Forget the has-been kaypoh (busybody) aunties during Chinese New Year. You can write them off as yesterday’s news. There is a motley of other colourful characters during this festive season that you may come across. The fact that they are the talk of town means that they never let you forget them. Truly, at CNY, you can see the good, the bad and the ugly side of relatives who come a-visiting ...
This uncle-type loves free-flowing alcohol during the festive season. He will call before making his entrance. On his mind is free alcohol! He asks: “Oo chiu, bo? (Got liquor or not, in Hokkien)”. The next thing you know, he is at your doorstep – faster than a Bugatti.
After his boisterious Gong Xi Fa Cai greetings, his eyes will lock in on the alcohol. This thick-skinned uncle with a swagger helps himself to can after can of beer.
He is happiest if you say, “Ai boh? Gia tui kee lim. (Want or not? Take home to drink)”. Half-dazed, he gladly accepts the offer and then says, “Gia long lai (Give me a plastic bag)!”
This aunty-type is a compulsive gambler. She comes prepared with her own deck of playing cards. She has no problem rounding up kakis to pua keow (gamble, in Hokkien). Or if it’s a male gambler, he will call out, Chor di (name of a card game).
There are also keow kui (gambling devils) who loves indulging in mahjong, saying that it’s only a yearly affair. All they need is a foursome to start the game. If she takes all your money, she even has the audacity to declare: Boh su, boh yar (No lose, no win)!
“Play small, play small. Don’t worry,” comes the invite.
Some of you might come across relatives who migrated overseas and lead a good life. They make their appearance during CNY with a new ego and accent. Their change of attitude makes others roll their eyes.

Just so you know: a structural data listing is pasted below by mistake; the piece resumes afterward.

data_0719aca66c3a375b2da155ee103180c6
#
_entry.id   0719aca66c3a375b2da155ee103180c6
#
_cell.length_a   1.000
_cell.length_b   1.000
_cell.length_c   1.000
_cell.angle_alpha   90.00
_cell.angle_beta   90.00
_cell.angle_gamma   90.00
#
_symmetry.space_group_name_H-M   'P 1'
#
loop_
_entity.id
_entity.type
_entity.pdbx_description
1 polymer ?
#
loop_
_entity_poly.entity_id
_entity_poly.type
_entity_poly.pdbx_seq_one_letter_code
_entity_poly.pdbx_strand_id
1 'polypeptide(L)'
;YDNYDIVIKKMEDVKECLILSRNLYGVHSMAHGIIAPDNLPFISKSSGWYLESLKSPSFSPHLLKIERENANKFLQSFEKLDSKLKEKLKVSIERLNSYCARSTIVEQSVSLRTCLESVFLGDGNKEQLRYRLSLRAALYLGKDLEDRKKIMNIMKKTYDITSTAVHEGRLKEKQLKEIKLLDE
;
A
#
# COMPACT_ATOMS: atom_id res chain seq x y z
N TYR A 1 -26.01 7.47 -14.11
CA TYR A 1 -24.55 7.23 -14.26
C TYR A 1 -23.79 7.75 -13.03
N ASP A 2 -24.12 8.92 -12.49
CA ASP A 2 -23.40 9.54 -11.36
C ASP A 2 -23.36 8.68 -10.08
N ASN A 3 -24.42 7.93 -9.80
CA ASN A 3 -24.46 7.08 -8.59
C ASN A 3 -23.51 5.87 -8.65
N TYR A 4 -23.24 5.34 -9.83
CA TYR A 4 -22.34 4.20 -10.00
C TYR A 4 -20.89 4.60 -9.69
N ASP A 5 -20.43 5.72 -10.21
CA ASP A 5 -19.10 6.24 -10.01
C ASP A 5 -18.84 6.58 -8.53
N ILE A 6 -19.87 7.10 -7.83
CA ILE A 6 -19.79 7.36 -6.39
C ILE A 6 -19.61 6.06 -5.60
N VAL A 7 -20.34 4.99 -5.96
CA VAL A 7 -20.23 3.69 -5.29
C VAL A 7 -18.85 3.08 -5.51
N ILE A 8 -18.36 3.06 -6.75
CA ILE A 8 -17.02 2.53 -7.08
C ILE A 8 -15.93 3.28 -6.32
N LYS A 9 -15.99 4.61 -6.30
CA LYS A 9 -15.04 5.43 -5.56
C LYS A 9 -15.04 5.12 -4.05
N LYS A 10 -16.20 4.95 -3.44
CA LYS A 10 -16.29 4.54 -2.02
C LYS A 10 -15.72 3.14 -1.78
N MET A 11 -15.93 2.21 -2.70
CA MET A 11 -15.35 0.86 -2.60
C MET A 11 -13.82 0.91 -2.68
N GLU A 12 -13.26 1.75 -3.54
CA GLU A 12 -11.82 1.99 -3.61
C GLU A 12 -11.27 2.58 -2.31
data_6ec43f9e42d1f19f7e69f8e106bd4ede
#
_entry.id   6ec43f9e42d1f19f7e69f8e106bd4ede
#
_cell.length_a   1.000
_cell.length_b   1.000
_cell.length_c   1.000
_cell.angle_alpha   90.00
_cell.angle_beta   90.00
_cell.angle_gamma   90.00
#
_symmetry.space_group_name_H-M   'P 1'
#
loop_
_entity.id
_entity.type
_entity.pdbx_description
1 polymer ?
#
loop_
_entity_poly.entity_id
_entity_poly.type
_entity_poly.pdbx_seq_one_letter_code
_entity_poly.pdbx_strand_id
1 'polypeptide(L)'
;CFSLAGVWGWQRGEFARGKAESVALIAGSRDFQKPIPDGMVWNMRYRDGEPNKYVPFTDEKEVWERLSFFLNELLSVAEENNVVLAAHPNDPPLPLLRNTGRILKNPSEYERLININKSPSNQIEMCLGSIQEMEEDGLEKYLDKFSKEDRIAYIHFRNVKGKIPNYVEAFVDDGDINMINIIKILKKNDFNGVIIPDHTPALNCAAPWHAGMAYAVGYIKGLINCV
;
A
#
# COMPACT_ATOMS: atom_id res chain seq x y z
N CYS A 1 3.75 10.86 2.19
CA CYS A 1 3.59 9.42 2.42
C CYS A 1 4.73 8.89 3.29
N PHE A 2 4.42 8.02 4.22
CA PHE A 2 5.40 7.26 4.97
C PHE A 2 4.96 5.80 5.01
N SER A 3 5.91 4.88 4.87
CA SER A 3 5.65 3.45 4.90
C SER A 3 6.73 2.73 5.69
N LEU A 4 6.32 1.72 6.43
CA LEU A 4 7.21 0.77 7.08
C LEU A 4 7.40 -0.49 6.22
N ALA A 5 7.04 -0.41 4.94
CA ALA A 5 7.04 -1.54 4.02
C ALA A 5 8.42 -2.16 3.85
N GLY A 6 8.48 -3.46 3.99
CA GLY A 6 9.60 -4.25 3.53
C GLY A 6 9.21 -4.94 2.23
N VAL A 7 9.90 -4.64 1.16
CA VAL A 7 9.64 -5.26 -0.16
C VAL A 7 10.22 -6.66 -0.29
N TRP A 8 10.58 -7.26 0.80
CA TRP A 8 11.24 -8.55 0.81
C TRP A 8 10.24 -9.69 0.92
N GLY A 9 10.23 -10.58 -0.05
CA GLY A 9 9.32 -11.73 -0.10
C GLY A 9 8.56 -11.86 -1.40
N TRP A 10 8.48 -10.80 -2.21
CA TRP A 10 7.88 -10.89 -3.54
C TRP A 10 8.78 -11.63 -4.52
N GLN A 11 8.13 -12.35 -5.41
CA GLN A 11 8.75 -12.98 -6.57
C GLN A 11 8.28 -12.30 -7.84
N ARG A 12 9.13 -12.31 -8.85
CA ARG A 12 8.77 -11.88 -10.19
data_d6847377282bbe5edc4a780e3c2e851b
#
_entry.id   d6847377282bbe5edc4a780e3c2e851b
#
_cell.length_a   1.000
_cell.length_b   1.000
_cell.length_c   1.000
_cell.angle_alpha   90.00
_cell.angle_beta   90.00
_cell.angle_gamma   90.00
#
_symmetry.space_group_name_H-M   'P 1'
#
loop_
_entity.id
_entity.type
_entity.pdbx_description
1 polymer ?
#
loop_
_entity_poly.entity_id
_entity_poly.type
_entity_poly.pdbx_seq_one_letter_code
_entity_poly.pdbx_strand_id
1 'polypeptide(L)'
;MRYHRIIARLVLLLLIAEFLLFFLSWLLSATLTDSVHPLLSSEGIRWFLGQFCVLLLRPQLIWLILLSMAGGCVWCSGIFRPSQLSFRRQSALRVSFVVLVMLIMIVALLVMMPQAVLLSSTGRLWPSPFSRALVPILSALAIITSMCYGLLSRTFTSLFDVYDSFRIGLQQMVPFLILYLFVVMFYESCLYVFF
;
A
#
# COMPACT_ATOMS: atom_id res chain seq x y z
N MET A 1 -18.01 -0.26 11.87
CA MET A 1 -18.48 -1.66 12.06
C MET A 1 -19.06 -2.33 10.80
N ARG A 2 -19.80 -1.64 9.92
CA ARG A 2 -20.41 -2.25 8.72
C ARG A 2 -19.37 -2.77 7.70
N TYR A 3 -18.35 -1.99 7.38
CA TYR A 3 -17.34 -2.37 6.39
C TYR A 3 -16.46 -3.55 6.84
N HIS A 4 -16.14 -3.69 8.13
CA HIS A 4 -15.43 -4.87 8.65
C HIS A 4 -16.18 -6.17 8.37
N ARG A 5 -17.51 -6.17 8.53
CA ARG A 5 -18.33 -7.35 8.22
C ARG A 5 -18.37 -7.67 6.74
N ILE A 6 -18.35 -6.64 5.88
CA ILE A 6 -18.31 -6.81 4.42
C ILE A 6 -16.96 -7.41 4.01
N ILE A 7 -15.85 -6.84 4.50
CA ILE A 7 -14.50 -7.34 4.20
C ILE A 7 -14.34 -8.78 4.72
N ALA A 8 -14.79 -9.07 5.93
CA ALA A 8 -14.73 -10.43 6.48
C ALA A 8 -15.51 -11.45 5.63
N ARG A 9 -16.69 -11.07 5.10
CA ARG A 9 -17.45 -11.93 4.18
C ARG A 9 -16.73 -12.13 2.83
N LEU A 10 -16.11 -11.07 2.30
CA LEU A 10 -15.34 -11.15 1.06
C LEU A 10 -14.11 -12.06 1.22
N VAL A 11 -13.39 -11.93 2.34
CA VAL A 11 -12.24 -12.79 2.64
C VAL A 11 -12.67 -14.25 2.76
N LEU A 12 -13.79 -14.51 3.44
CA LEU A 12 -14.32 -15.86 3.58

The little innocent ones would invite their overseas Chinese cousin to play, speaking in a dialect.
The overseas auntie will chide them, saying,”He does not understand Chinese.”
But the local street-smart child holds no grudge and will invite their new friend again, in English, “Come, let’s play!”
That would be a slap in the aunt’s face for her condescending attitude that the foreign child is superior to the kampung kid!
Closely related to the above are relatives who have “tasted salt water” (a term to mean gone abroad) and returned home sans their dialect. They even speak to your illiterate mother in English! For heaven’s sake, Ma only understands Chinese. So this is a case of “chicken and duck talk”, as the Chinese say. But these high-nosed relatives just go on and on in their acquired English accent, ignoring the fact that some of their elders don't speak English.
These relatives have flashy cars and expensive handphones. When it comes to Waze-ing to your house, they can never seem to find it, even with the GPS. You are puzzled: “How can that be so?”
Year in and year out, they will get lost in housing estate roads even with modern technology – even though they have been to your house several times.
They will call and ask you to please wait near the road. When they spot you, they wave excitedly.
Well, you did not change your house address but they have changed their cars! So each year, it is not so much the humans you greet but their upgraded cars – from Benz to Bentley.
CNY is a time for gift exchange. Some relatives are very generous, giving goodie bags with baby abalone, dried scallops and chicken essence or even wine. But in return, some long-time family friends, though wealthy, would unashamedly give a packet of rice crackers and two mandarin oranges.
The Chinese have a popular saying, Yow lei yow hui (Cantonese for give and take). But stingy relatives or friends would accept gifts but not reciprocate at all.
Then there are also people who come empty-handed when visiting. You may have heard your elders commenting that these guests come bearing “a piece of ginger and two bunches of bananas”. Being empty-handed supposedly resembles bunches of bananas, get it?
The Selfie/Wefie Addict
The person who loves to record memories will whip out his or her handphone to take lots of photographs. This person can be delightful to be around. You can even laugh at their antics – especially when they are brandishing the selfie stick. She will scan the room and then summon everyone for a group photo.
Sometimes when you sincerely want to treat your overseas relatives during their homecoming, they might retort: “Oh, we’re so busy. Everybody wants to belanja (treat) us!”
That is, of course, not cool. Folks back home miss them and want to extend a warm welcome.
Being courteous and grateful would be the best policy.
Well, during this festive season, celebrate and be happy. And be remembered for your generosity and warmth rather than being, oh, so kiasu.